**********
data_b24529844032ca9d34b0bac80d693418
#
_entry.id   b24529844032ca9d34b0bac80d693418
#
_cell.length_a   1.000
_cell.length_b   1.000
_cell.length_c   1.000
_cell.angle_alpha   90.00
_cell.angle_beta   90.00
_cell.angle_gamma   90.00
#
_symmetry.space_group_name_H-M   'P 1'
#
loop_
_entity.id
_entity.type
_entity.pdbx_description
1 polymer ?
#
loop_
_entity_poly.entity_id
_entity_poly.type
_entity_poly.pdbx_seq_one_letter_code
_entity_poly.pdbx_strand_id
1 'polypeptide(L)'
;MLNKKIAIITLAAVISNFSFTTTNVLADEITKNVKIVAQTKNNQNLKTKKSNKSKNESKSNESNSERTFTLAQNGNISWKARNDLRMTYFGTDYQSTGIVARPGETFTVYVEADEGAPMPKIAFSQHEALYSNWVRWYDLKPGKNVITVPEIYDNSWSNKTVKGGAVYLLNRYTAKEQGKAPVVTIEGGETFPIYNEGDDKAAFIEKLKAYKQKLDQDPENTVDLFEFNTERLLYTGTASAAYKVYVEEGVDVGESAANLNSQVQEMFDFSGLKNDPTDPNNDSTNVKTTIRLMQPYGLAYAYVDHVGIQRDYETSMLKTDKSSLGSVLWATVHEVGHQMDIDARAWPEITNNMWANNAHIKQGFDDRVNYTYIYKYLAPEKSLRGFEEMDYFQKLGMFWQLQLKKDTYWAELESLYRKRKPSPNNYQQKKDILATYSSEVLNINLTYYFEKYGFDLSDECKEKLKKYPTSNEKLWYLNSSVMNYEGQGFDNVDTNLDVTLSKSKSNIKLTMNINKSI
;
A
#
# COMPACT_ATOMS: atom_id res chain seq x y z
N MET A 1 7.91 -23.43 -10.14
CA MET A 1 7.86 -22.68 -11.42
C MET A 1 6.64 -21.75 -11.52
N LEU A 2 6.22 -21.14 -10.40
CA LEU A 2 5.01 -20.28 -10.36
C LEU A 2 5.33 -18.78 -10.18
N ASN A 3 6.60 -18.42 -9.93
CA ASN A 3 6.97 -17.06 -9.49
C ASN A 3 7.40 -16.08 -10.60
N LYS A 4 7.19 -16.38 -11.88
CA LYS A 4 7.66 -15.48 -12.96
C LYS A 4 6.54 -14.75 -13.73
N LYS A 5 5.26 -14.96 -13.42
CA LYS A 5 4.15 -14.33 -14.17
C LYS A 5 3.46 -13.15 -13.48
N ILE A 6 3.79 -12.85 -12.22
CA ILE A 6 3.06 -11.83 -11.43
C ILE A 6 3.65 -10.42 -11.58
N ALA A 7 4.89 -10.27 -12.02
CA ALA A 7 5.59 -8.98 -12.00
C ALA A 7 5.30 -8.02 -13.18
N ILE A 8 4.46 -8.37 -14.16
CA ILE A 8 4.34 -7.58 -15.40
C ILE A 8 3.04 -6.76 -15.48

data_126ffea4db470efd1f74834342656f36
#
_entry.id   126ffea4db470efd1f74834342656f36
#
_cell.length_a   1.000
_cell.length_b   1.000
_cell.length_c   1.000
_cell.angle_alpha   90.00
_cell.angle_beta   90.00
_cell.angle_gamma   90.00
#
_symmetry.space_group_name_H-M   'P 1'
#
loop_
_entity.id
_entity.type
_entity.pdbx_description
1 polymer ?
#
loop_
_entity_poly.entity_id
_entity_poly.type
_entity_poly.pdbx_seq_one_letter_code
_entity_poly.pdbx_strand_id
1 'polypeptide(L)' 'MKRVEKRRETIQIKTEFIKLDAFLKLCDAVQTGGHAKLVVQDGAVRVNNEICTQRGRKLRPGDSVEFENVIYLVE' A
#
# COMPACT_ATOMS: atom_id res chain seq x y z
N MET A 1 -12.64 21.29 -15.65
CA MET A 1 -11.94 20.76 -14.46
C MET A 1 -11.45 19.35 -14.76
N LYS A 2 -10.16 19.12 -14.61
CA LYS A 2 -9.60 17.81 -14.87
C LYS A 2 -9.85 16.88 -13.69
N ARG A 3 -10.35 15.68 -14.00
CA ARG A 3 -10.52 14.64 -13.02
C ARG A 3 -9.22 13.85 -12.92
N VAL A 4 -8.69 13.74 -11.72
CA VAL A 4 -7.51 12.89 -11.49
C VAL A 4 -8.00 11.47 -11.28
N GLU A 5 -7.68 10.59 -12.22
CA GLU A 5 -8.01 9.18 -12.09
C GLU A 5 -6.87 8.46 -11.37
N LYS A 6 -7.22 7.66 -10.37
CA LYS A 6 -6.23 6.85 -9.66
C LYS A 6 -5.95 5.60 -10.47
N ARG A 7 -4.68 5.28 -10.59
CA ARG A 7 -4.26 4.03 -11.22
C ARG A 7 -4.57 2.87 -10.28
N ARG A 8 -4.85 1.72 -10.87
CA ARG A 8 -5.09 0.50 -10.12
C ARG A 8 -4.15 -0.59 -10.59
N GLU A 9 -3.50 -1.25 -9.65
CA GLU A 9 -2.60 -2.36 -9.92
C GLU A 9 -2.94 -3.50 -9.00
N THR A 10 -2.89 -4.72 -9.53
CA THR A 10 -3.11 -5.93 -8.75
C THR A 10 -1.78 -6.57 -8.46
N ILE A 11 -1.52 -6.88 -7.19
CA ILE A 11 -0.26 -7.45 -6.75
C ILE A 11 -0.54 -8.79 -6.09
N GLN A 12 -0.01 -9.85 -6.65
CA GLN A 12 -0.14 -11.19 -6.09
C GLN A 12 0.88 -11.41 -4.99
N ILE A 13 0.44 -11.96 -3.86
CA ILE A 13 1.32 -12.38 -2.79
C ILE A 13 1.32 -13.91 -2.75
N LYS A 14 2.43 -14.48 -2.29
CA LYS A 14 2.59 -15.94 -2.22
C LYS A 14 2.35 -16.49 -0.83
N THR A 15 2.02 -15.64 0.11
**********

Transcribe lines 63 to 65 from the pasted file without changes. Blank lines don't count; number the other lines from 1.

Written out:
_cell.angle_beta   90.00
_cell.angle_gamma   90.00
#